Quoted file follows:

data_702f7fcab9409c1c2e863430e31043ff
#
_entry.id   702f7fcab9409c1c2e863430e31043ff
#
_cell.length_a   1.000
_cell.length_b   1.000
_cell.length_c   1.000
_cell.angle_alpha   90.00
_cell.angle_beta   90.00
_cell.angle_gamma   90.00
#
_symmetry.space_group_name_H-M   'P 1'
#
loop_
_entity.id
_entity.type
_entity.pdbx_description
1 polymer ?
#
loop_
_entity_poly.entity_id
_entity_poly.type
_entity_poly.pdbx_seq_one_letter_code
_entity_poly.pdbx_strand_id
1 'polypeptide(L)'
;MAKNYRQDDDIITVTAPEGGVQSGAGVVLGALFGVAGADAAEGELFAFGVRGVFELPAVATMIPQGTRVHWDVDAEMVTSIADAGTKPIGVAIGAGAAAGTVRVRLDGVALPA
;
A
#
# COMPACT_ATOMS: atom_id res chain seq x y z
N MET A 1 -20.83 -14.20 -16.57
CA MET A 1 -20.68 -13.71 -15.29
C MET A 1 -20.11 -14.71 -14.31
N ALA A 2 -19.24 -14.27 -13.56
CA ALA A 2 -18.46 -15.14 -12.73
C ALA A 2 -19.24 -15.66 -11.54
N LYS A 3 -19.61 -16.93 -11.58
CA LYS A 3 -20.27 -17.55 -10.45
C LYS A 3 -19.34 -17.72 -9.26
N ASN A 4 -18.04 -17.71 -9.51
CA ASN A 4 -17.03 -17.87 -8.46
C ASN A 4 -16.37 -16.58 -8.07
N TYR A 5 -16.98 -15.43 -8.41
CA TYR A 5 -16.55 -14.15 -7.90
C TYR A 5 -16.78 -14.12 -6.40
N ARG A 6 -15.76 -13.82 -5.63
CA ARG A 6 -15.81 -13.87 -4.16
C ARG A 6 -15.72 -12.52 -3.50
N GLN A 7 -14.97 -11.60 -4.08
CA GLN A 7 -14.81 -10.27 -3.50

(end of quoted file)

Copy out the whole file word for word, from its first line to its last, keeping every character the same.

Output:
data_702f7fcab9409c1c2e863430e31043ff
#
_entry.id   702f7fcab9409c1c2e863430e31043ff
#
_cell.length_a   1.000
_cell.length_b   1.000
_cell.length_c   1.000
_cell.angle_alpha   90.00
_cell.angle_beta   90.00
_cell.angle_gamma   90.00
#
_symmetry.space_group_name_H-M   'P 1'
#
loop_
_entity.id
_entity.type
_entity.pdbx_description
1 polymer ?
#
loop_
_entity_poly.entity_id
_entity_poly.type
_entity_poly.pdbx_seq_one_letter_code
_entity_poly.pdbx_strand_id
1 'polypeptide(L)'
;MAKNYRQDDDIITVTAPEGGVQSGAGVVLGALFGVAGADAAEGELFAFGVRGVFELPAVATMIPQGTRVHWDVDAEMVTSIADAGTKPIGVAIGAGAAAGTVRVRLDGVALPA
;
A
#
# COMPACT_ATOMS: atom_id res chain seq x y z
N MET A 1 -20.83 -14.20 -16.57
CA MET A 1 -20.68 -13.71 -15.29
C MET A 1 -20.11 -14.71 -14.31
N ALA A 2 -19.24 -14.27 -13.56
CA ALA A 2 -18.46 -15.14 -12.73
C ALA A 2 -19.24 -15.66 -11.54
N LYS A 3 -19.61 -16.93 -11.58
CA LYS A 3 -20.27 -17.55 -10.45
C LYS A 3 -19.34 -17.72 -9.26
N ASN A 4 -18.04 -17.71 -9.51
CA ASN A 4 -17.03 -17.87 -8.46
C ASN A 4 -16.37 -16.58 -8.07
N TYR A 5 -16.98 -15.43 -8.41
CA TYR A 5 -16.55 -14.15 -7.90
C TYR A 5 -16.78 -14.12 -6.40
N ARG A 6 -15.76 -13.82 -5.63
CA ARG A 6 -15.81 -13.87 -4.16
C ARG A 6 -15.72 -12.52 -3.50
N GLN A 7 -14.97 -11.60 -4.08
CA GLN A 7 -14.81 -10.27 -3.50